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Common colds: Does vitamin C keep you healthy?

Last Update: April 23, 2014; Next update: 2017.

Taking vitamin C every day to try to prevent colds does not protect most people from colds. It only slightly shortens the amount of time that they are ill. Starting to take vitamin C once you already have cold symptoms will not have any effect on your cold.

You need a certain amount of vitamin C to stay healthy and well, and most people get enough in their daily diet. Vitamin C (ascorbic acid) can be found in fruits and vegetables, and citrus fruits and berries have especially high levels of vitamin C. Medical conditions that are caused by vitamin C deficiency, such as scurvy, are practically nonexistent in countries like Germany.

Despite this, many people take vitamin C supplements every day in order to prevent a number of different illnesses, particularly common colds. Some of these products have more than one gram of vitamin C, which is more than ten times the recommended daily amount. Because the body cannot store vitamin C, the excess vitamins are usually flushed out of the body in urine within a few hours. The German Institute for Risk Assessment (Bundesinstitut für Risikobewertung, BfR) considers 100 milligrams of vitamin C per day in your diet to be enough.

Researchers from the Cochrane Collaboration – an international network of researchers – looked into the question of whether taking large doses of vitamin C can protect against colds or relieve the symptoms. To find out, they analyzed studies comparing vitamin C with a product that did not contain any active ingredient (a placebo).

29 studies involving more than 11,000 children and adults tested whether regularly taking at least 200 mg of vitamin C could help prevent colds. Most of the studies used a dose of 1,000 milligrams of vitamin C or more per day. Some of the participants took the vitamin C over a period of several years.

Research results

The studies showed that it was not possible to prevent colds by taking vitamin C every day over a longer period of time. But doing so did shorten the amount of time that people were ill by about 10%. In other words, a cold that would have lasted ten days was over in nine. The cold symptoms were also a bit milder. Vitamin C did not shorten the length of colds in men and women who started taking it only after they became ill.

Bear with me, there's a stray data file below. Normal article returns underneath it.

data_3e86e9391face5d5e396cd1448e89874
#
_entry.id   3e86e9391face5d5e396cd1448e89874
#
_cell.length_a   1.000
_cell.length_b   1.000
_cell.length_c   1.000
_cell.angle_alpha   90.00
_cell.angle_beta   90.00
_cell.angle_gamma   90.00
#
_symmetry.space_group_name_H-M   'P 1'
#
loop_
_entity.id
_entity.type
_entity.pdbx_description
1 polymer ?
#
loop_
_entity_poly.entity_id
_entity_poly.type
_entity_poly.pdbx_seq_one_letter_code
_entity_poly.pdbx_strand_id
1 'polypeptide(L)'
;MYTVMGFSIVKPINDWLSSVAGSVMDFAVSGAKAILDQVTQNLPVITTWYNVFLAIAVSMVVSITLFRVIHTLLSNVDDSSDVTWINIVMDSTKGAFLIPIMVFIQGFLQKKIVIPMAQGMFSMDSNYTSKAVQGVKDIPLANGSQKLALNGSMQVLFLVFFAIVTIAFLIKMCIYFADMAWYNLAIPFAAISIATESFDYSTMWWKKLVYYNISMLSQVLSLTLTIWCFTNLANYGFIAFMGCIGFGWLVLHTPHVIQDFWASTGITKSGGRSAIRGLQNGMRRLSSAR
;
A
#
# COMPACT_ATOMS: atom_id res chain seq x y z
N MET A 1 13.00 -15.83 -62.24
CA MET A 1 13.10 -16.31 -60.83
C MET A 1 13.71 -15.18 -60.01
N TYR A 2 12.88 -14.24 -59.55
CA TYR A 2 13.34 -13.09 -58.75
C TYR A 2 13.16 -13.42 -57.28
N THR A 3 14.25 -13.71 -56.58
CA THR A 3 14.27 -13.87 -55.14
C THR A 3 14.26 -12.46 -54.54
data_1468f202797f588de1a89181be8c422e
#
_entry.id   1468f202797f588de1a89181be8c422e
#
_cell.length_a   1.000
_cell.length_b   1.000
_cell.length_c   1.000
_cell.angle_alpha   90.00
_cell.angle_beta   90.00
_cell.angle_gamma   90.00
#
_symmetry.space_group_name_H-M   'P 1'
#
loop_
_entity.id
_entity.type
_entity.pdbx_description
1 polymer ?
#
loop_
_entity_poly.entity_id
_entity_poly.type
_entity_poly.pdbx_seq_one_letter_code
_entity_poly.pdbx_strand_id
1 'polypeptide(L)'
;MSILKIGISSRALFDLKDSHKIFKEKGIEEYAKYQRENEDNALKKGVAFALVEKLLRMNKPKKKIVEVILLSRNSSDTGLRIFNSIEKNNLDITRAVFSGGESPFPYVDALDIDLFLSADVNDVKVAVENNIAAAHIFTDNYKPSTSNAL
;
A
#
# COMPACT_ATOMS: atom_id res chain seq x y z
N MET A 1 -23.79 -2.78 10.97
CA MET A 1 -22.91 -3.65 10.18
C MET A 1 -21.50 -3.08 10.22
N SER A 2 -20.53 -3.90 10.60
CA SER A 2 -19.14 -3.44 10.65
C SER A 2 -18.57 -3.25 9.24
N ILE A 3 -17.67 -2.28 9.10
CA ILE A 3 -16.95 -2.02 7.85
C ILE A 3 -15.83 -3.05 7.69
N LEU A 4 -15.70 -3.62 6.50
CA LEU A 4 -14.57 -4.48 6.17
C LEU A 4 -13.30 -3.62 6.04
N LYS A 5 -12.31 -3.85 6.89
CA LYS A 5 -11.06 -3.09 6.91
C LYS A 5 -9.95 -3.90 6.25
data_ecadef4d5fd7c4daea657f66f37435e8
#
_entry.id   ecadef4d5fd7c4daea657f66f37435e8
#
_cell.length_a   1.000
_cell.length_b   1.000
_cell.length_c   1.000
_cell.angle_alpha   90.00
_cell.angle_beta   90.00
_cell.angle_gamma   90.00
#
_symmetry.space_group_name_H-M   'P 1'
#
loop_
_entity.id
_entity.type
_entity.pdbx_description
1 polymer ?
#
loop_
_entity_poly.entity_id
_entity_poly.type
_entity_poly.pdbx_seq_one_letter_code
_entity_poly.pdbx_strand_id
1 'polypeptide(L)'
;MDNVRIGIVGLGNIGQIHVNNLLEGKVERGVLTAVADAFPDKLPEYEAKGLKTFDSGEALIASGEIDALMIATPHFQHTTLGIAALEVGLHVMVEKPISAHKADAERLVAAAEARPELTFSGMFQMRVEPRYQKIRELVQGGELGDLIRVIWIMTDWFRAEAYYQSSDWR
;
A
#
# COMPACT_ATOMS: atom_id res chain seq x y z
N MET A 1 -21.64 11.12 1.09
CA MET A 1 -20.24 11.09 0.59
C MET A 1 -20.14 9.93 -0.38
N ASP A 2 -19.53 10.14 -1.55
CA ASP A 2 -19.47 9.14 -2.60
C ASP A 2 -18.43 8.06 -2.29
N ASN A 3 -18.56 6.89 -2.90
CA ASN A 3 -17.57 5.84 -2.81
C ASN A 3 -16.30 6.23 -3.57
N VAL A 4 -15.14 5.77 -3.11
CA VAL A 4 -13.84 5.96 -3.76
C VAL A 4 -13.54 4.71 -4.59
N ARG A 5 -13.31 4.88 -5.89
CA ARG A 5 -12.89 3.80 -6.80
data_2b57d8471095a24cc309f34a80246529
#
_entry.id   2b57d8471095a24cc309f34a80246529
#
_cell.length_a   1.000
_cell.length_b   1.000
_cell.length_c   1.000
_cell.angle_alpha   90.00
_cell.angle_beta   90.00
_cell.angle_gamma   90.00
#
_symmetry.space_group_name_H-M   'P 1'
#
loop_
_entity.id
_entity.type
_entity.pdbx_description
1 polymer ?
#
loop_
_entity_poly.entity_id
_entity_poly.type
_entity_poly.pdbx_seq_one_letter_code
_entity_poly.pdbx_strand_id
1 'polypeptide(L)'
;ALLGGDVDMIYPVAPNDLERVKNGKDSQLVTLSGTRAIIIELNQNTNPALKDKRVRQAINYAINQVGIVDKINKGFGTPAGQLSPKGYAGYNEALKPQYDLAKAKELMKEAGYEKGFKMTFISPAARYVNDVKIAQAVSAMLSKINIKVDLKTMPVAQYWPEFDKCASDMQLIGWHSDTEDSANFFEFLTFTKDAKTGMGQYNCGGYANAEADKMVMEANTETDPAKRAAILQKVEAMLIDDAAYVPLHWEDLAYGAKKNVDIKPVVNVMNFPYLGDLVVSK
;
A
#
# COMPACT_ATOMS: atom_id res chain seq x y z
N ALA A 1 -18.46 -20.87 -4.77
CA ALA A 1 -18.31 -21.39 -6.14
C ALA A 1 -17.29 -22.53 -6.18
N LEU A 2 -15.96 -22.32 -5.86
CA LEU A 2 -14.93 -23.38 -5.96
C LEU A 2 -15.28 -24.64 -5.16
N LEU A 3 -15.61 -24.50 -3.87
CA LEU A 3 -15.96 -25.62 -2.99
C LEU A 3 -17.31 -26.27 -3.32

Some of the studies looked at whether vitamin C can prevent colds in people exposed to short periods of very strenuous physical activity, often in connection with extremely cold temperatures, like marathon runners or soldiers doing winter exercises in a mountainous region. In these studies, the participants started taking vitamin C two to three weeks before the very strenuous activities as a means of preventing colds. It was found that doing so reduced their risk of developing a cold by about half.

Taking very high doses of vitamin C regularly may cause diarrhea, but study participants who took vitamin C did not report more side effects than those who used a placebo.


  • Bundesinstitut für Risikobewertung (BfR). Verwendung von Vitaminen in Lebensmitteln. Berlin: BfR.2004.
  • Hemilä H, Chalker E. Vitamin C for preventing and treating the common cold. Cochrane Database Sys Rev 2013; (1): CD000980. [PubMed: 23440782]
  • IQWiG health information is written with the aim of helping people understand the advantages and disadvantages of the main treatment options and health care services.

    Because IQWiG is a German institute, some of the information provided here is specific to the German health care system. The suitability of any of the described options in an individual case can be determined by talking to a doctor. We do not offer individual consultations.

    Our information is based on the results of good-quality studies. It is written by a team of health care professionals, scientists and editors, and reviewed by external experts. You can find a detailed description of how our health information is produced and updated in our methods.

© IQWiG (Institute for Quality and Efficiency in Health Care)

IQWiG (Institute for Quality and Efficiency in Health Care)

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